Problems with rectum and anal canal are common. The most common include haemorrhoids, fissures and fistulas, abscesses; all of these are benign but may cause considerable discomfort.  Symptoms of more serious diseases such as inflammatory bowel disease, colonic and anal cancer may be similar to those of the more common benign diseases therefore seeing your doctor about problems in this area is important.


What are the common symptoms of  ano-rectal disease?

The most common symptoms are:

  • Rectal bleeding
  • Pain
  • Discharge
  • Itching (Puritis ani)

Rectal bleeding is always abnormal.  In most cases it will be due to benign conditions but it may also be a symptom of colonic cancer or other serious disease therefore it is important that medical attention is sought at an early stage.  Although the pattern of bleeding may point to the site of bleeding it is not possible from history alone to determine the cause of bleeding and an examination is required. Many patients will feel reassured that they have undergone a screening test that are normal i.e. have submitted stool samples for testing of microscopic blood. It is important to note that even if these were normal and a patient has rectal bleeding this should be investigated as negative tests only indicate there was no bleeding at the time the test was taken.


Pain in or around the anus is usually a symptom of diseases at the anal margin – most commonly a fissure or an abscess. Rarely an anal cancer may present with pain.

An anal fissure is a crack in the skin at the anal margin – most commonly it occurs at the 6 o’clock position and may be associated with a small skin tag which is easily felt.  The most common symptom is pain related to passing stool.  Anal fissures may be associated with fresh rectal bleeding and often relate to constipation. Treatment is most often possible with local ointments but if this is not successful injection with Botox or surgery (sphincterotomy) may be required.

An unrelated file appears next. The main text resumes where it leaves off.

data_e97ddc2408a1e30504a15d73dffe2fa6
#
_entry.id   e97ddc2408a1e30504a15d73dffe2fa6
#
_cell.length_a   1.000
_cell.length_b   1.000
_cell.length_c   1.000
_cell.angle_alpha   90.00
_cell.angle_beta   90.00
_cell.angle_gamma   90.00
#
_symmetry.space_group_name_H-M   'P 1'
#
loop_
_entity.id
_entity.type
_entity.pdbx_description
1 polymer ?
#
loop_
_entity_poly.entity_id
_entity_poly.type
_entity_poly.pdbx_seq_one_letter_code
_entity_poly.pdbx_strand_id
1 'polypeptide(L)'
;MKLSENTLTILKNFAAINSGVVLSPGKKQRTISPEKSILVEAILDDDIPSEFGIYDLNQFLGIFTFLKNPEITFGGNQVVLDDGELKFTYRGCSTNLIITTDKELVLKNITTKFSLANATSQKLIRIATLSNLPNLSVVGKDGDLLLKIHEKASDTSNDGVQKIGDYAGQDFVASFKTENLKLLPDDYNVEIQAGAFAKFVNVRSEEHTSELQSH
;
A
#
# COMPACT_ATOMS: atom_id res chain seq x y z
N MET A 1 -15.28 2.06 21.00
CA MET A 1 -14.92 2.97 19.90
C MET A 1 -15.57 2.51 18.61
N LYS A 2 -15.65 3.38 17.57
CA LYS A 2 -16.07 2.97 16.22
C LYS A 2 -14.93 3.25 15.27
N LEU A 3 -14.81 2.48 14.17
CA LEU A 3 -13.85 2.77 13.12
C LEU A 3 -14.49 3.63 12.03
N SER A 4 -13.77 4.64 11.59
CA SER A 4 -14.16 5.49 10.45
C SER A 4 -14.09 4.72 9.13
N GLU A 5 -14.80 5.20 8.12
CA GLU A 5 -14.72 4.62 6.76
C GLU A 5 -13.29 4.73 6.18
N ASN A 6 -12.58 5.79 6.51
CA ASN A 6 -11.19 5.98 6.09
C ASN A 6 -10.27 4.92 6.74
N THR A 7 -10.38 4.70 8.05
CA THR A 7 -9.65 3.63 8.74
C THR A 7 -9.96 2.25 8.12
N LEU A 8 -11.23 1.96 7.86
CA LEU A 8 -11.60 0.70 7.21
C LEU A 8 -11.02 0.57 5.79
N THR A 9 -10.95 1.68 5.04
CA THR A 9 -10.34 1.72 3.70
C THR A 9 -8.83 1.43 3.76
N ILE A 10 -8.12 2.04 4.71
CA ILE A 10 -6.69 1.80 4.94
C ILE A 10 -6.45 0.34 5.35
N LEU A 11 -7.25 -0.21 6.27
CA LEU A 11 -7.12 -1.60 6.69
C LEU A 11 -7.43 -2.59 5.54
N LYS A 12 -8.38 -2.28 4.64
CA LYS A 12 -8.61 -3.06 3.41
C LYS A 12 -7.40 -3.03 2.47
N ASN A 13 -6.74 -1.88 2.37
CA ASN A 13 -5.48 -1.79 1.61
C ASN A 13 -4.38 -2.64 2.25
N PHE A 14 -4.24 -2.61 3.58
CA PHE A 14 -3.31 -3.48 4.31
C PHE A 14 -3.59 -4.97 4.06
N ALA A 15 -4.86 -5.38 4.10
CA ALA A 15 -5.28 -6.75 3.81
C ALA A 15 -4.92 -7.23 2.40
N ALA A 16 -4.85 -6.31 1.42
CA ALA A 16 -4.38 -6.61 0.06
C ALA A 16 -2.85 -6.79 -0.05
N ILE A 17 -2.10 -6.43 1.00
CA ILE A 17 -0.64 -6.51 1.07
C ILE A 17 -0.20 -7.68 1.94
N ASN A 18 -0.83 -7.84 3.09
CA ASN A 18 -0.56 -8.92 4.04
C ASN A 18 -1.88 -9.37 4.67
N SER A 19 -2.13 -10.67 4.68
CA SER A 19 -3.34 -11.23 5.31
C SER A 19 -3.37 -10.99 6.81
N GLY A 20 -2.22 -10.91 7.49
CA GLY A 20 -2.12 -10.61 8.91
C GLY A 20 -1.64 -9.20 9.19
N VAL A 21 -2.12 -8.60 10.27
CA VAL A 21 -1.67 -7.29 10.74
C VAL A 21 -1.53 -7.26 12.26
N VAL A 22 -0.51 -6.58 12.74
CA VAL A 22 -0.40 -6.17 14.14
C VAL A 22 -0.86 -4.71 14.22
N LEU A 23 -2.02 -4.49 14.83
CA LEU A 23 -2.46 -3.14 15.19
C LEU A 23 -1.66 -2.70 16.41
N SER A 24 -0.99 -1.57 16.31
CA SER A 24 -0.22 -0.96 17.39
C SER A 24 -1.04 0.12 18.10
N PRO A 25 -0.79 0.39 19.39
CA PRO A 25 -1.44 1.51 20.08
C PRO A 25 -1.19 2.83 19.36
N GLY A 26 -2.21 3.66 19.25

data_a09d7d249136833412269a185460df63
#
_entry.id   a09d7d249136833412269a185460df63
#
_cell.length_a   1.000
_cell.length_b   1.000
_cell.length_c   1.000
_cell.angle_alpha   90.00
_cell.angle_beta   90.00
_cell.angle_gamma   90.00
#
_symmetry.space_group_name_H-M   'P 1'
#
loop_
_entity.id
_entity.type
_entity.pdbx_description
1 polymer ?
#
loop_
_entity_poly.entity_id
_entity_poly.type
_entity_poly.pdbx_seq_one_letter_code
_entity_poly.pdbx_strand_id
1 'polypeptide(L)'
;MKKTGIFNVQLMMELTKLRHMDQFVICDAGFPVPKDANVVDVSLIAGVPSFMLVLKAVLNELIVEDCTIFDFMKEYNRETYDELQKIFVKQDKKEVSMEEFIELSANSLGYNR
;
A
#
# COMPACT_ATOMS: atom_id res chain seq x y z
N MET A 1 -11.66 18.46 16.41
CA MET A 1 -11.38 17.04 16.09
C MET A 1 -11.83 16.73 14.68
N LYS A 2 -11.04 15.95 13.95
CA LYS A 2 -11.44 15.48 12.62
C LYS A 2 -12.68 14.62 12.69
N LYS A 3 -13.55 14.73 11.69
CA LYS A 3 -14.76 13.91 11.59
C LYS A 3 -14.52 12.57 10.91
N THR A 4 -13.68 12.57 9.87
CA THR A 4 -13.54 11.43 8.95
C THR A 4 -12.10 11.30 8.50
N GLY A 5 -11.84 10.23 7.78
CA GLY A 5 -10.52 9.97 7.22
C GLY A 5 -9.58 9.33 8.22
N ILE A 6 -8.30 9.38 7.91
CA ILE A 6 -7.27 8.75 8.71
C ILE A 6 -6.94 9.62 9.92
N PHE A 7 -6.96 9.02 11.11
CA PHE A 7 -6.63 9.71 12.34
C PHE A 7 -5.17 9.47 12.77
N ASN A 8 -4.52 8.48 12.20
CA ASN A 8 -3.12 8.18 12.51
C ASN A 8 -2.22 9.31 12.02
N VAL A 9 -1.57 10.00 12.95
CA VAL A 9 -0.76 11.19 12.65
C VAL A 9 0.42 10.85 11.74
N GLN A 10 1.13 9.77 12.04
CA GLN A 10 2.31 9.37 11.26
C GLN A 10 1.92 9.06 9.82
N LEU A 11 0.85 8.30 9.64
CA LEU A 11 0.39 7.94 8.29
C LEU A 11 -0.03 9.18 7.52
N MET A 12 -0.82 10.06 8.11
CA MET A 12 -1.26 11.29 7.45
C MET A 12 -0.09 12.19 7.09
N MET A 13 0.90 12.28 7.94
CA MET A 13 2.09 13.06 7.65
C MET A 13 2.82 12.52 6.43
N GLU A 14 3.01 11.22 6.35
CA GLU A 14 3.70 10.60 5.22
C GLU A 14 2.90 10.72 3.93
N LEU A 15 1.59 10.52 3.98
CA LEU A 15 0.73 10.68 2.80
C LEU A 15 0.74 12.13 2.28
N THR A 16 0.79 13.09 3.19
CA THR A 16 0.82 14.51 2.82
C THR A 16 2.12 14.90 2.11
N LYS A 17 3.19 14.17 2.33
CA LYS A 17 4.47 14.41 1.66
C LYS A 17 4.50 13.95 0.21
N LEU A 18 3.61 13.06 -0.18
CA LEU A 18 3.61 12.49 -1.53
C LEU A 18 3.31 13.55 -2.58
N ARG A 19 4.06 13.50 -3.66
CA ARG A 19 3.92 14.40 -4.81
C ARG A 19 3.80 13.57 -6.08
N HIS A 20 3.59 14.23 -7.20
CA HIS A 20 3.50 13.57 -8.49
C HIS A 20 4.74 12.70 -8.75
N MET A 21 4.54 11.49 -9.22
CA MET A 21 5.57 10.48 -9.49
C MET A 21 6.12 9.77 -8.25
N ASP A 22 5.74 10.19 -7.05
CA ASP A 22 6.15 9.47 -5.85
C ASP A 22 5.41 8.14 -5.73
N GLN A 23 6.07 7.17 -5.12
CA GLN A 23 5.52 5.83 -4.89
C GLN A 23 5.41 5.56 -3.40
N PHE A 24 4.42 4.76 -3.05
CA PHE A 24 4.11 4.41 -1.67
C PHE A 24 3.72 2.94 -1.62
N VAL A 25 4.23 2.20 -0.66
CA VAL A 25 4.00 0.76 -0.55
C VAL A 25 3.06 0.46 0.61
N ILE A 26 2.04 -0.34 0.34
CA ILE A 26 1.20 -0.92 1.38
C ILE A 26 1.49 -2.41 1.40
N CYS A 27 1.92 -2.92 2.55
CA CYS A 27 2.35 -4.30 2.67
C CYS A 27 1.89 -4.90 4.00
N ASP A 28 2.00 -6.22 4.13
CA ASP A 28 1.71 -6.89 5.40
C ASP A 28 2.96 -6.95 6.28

An abscess is a collection of pus, often under pressure and is extremely painful until it is drained by surgery.  In this region abscesses are classified according to their position - the commonest are:  ischio-rectal and perianal.  An ischiorectal and periananl abscess may be secondary to a connection between the anal canal and the external skin (Fistula-in-ano). To prevent a further abscess developing this will require treatment in its own right once the abscess has been drained.  


An abnormal discharge from the anus may relate to diseases of the bowel producing excess mucous, haemorrhoids or rectal prolapse or a fistula in ano.  Mucous (or slime) is normally produced by the bowel lining however any inflammation may lead to excess mucous production which is apparent as a discharge.  Some growths of the rectum such as polyps and tumours may produce large qualities of mucous.  


Incontinence of stool is much more common than most people think; probably because most sufferers are embarrassed and reluctant to come forwards with the problem.  It should also be remembered that there are different degrees of continence and some patients may experience a mild discharge that they are unable to control while others have faecal soiling.  In general the causes of incontinence can be divided into:

  • Problems with the bowel causing excess stool i.e. if there is excessive diarrheoa.
  • Weakness of the anal sphincter mechanism possibly from previous injury – the most common relating to child birth.
  • Problems with perception i.e. if a patient is unaware that there is stool in the rectum they may become incontinent – this may relate to chronic conditions affecting sensation.
  • Initial investigations will be to ensure that there is no underlying bowel disease and a sigmoidoscopy will be required.  Further investigation may require measurement of the strength and fuctionng of the anal muscles.

Peri-anal itching (Purities Ani)

Again this is a relatively common condition and it may relate to problems with the bowel resulting in diarrhoea and /or discharge which irritates the skin around the anus.  Any problems encountered with cleaning the area around the anus may lead to an itch – this is most commonly encountered in patients with peri anal skin tags which may make cleaning after a stool difficult.  Alternatively it may be due to irritation of the surrounding skin from an unrelated cause i.e. skin conditions such as dermatitis.